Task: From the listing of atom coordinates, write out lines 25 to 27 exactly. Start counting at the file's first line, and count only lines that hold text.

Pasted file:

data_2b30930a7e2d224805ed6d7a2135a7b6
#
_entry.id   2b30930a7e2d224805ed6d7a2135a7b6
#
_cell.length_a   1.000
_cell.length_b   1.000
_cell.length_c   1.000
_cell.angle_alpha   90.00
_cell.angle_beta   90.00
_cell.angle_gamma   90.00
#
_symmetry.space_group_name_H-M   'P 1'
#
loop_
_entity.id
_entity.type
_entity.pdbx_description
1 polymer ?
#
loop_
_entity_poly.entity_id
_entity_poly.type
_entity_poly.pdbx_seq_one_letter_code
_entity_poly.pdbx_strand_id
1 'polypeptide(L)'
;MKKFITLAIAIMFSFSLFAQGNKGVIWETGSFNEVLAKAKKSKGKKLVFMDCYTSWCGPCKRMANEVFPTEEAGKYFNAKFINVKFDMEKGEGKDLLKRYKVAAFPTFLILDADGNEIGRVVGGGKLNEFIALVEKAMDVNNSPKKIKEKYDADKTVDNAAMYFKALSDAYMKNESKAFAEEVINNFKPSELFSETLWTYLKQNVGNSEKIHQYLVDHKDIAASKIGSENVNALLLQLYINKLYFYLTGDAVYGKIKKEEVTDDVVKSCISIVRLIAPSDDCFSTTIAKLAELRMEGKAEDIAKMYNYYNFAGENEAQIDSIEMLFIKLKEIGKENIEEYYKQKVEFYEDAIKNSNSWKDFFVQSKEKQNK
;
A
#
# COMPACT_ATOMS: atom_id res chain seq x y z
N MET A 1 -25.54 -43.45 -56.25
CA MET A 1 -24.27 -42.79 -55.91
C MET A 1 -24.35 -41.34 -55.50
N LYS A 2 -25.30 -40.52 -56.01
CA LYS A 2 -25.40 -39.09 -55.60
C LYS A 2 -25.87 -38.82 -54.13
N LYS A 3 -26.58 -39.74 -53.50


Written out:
1 'polypeptide(L)'
;MKKFITLAIAIMFSFSLFAQGNKGVIWETGSFNEVLAKAKKSKGKKLVFMDCYTSWCGPCKRMANEVFPTEEAGKYFNAKFINVKFDMEKGEGKDLLKRYKVAAFPTFLILDADGNEIGRVVGGGKLNEFIALVEKAMDVNNSPKKIKEKYDADKTVDNAAMYFKALSDAYMKNESKAFAEEVINNFKPSELFSETLWTYLKQNVGNSEKIHQYLVDHKDIAASKIGSENVNALLLQLYINKLYFYLTGDAVYGKIKKEEVTDDVVKSCISIVRLIAPSDDCFSTTIAKLAELRMEGKAEDIAKMYNYYNFAGENEAQIDSIEMLFIKLKEIGKENIEEYYKQKVEFYEDAIKNSNSWKDFFVQSKEKQNK
;